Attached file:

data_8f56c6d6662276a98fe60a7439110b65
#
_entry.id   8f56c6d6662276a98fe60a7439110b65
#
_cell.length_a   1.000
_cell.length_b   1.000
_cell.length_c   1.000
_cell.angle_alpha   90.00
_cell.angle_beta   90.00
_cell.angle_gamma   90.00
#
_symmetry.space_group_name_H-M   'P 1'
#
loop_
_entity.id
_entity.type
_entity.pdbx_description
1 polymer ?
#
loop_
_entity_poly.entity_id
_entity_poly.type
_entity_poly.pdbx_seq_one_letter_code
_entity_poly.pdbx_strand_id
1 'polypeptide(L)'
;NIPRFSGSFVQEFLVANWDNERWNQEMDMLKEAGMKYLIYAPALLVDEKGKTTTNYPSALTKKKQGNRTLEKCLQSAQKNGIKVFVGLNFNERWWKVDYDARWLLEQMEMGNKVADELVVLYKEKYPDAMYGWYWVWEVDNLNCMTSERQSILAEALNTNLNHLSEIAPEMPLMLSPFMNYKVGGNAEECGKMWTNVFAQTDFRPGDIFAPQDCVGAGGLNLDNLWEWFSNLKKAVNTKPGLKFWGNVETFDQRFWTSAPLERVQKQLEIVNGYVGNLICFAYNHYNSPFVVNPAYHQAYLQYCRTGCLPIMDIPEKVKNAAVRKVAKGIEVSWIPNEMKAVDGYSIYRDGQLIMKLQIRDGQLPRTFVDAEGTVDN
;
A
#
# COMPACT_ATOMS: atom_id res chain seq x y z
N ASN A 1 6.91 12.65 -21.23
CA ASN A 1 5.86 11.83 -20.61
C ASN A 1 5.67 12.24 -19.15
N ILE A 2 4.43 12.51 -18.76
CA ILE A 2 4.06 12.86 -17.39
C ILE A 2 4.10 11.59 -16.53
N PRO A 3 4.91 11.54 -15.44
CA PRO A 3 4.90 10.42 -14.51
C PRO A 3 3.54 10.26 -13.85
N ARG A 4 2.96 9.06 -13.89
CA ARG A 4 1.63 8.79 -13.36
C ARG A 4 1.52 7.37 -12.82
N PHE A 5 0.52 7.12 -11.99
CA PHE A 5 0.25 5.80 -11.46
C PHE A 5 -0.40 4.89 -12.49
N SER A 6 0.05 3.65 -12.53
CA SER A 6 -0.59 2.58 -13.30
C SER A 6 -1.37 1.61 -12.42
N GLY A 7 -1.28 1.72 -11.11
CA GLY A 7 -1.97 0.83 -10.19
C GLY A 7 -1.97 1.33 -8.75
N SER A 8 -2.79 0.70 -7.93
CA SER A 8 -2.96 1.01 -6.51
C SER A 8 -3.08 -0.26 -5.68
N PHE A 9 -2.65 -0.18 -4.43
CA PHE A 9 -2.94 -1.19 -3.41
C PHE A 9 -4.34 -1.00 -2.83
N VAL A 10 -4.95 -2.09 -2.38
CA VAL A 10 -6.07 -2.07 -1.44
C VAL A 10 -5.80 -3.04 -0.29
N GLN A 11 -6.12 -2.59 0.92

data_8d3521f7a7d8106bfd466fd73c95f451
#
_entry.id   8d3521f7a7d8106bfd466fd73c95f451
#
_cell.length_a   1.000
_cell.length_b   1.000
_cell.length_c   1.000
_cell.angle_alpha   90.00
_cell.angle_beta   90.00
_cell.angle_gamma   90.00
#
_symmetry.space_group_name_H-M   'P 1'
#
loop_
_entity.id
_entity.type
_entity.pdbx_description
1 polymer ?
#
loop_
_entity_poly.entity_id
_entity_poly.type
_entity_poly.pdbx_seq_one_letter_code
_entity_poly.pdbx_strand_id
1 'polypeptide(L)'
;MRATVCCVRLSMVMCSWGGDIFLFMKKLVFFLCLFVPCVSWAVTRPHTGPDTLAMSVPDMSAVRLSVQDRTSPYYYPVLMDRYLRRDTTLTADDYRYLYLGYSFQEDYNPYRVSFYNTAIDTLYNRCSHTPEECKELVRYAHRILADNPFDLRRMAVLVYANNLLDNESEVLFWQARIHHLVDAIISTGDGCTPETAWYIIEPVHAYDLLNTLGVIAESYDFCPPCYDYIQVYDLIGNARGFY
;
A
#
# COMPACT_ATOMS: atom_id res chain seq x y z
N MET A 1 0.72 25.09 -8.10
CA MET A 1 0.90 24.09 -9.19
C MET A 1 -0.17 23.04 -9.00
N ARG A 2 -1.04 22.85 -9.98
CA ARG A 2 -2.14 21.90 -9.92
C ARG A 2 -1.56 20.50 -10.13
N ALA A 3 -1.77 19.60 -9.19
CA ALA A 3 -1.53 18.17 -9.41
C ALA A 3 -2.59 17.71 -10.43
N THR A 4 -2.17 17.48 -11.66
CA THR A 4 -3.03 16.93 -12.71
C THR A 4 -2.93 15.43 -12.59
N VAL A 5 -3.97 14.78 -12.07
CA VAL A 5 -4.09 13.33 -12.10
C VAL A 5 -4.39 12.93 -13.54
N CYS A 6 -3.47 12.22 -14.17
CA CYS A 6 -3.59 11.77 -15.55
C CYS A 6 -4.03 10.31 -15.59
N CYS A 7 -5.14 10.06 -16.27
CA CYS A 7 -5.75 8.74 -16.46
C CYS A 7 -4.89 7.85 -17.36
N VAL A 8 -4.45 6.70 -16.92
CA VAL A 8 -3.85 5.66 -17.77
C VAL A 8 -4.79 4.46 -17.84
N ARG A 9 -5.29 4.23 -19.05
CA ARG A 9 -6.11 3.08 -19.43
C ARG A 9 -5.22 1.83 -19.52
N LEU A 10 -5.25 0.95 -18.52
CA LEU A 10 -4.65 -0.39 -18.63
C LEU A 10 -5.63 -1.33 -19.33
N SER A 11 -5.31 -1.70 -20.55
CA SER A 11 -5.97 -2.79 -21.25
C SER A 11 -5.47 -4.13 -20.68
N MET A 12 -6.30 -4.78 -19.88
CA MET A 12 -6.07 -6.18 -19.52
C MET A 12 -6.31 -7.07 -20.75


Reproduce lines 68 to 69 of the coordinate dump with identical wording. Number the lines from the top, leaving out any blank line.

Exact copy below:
_cell.length_c   1.000
_cell.angle_alpha   90.00